In June, a major new enterprise with 5000 savers that had been seen as a strong player before the crisis came to DSS on the verge of collapse. It had been stretching the rules on non-deposit investments and held some very illiquid assets. DSS invested some of its own capital in asset purchases and provided some long-term liquidity support from its own resources. It backed this with a loan from some of the core ecosystem enterprises who could offer this within the rules on allowed asset deployment because they were becoming increasingly cash generative. In return they got a claim against future income at the enterprise in trouble. The effect was electrifying – the business that had been in trouble stabilised within a month. It too is now increasingly cash-generative (which it is using to rebuild its liquidity) and the income it shares with the ecosystem partners is a useful addition to their own. The end-result is that the whole system is stronger and bigger by a factor of about 1.167 in terms of customers served.

Abednego and I also used the leverage that comes with providing fast support to get a debate going among susu enterprise owners about reducing Covid transmission risk. The collection transaction itself is not hugely risky because it is very quick and can be done more at arm’s length than face-to-face, but it does involve handing over cash. Abednego and I identified two stages of the transaction that really increased surface to hand transmission risk:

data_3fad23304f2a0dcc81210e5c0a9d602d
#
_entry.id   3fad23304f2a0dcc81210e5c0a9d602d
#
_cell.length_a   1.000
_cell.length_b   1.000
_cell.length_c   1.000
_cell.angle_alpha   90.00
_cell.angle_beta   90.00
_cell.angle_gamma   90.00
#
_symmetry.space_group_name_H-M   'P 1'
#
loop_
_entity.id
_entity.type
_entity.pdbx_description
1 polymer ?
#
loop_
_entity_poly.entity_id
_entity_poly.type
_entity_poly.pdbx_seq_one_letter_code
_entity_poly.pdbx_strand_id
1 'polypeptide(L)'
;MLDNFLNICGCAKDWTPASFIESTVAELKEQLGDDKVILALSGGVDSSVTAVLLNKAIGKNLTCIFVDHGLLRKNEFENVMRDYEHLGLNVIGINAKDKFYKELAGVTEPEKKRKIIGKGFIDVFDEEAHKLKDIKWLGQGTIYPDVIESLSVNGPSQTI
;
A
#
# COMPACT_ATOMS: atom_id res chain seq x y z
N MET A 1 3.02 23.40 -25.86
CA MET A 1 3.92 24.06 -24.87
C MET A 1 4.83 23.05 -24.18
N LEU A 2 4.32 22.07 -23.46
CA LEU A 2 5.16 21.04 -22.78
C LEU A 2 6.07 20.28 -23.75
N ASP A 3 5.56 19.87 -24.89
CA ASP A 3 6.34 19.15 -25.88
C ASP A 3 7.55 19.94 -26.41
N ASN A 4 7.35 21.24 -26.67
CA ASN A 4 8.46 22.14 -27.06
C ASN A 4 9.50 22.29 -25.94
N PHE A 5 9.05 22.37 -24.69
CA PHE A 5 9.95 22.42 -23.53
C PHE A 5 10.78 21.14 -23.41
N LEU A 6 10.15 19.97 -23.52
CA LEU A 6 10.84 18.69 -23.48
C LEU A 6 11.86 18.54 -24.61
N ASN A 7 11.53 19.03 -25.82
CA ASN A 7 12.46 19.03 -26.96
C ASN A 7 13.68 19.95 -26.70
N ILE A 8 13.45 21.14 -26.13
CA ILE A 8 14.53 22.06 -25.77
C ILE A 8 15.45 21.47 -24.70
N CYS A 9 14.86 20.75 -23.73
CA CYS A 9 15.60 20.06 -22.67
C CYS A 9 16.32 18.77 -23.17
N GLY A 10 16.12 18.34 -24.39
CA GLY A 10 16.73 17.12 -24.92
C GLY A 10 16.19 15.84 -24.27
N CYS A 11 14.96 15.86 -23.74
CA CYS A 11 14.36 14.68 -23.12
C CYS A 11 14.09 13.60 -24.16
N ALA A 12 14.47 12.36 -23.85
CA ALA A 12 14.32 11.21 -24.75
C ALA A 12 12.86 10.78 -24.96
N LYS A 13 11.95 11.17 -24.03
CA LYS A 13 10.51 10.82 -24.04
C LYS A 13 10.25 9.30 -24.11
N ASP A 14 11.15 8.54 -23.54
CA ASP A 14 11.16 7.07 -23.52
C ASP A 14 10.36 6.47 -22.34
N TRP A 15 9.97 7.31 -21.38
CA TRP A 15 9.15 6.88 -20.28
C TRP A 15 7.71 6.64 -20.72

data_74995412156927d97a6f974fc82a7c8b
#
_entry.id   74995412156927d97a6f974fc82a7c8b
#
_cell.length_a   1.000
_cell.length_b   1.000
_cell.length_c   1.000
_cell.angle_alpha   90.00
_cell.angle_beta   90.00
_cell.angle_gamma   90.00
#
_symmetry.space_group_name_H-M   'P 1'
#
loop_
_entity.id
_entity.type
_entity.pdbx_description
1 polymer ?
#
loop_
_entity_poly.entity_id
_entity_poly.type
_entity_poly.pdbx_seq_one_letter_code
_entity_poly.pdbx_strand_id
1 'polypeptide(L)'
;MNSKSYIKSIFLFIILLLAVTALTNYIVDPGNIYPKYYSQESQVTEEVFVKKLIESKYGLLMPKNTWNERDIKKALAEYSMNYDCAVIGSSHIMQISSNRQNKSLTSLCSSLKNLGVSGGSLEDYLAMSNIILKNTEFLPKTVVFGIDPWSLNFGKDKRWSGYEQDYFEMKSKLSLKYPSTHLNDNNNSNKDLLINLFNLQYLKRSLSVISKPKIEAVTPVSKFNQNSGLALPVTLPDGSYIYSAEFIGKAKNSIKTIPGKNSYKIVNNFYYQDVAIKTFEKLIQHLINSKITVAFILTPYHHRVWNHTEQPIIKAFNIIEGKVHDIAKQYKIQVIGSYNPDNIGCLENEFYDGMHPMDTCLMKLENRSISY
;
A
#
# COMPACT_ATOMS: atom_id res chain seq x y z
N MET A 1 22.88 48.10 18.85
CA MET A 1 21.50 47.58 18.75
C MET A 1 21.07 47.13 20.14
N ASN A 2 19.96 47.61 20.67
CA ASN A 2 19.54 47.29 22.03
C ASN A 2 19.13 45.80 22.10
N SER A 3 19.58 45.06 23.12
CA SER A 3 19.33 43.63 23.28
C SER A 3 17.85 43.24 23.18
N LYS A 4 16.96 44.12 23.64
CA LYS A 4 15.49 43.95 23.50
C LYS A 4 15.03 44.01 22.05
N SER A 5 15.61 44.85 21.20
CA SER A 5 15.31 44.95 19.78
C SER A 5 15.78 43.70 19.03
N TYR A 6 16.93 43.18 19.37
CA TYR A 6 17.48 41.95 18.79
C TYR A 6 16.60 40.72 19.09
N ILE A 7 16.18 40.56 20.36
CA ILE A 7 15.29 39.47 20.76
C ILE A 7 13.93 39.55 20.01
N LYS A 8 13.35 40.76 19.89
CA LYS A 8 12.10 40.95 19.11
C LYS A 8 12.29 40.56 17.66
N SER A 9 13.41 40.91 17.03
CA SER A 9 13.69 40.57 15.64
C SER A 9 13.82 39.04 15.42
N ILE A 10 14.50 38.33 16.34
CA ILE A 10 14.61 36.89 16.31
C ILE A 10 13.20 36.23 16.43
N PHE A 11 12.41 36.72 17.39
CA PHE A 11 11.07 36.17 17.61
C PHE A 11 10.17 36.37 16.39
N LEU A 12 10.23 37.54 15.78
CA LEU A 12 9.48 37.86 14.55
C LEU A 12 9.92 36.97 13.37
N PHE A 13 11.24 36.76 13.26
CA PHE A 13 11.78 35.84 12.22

• The customer handing over their near-field card so the collector can tap it on a phone holding the system interface (to identify the customer, load their account details and tag the deposit collected as belonging to the customer); and
  • The agent counting the customer’s money before putting it in their collection satchel.

We decided we could tackle the first of these with the customer tapping their own card on the phone rather than handing it over to the agent. The second was too difficult – it is an important part of the collection ritual that the collector visibly counts the money and acknowledges the amount being deposited.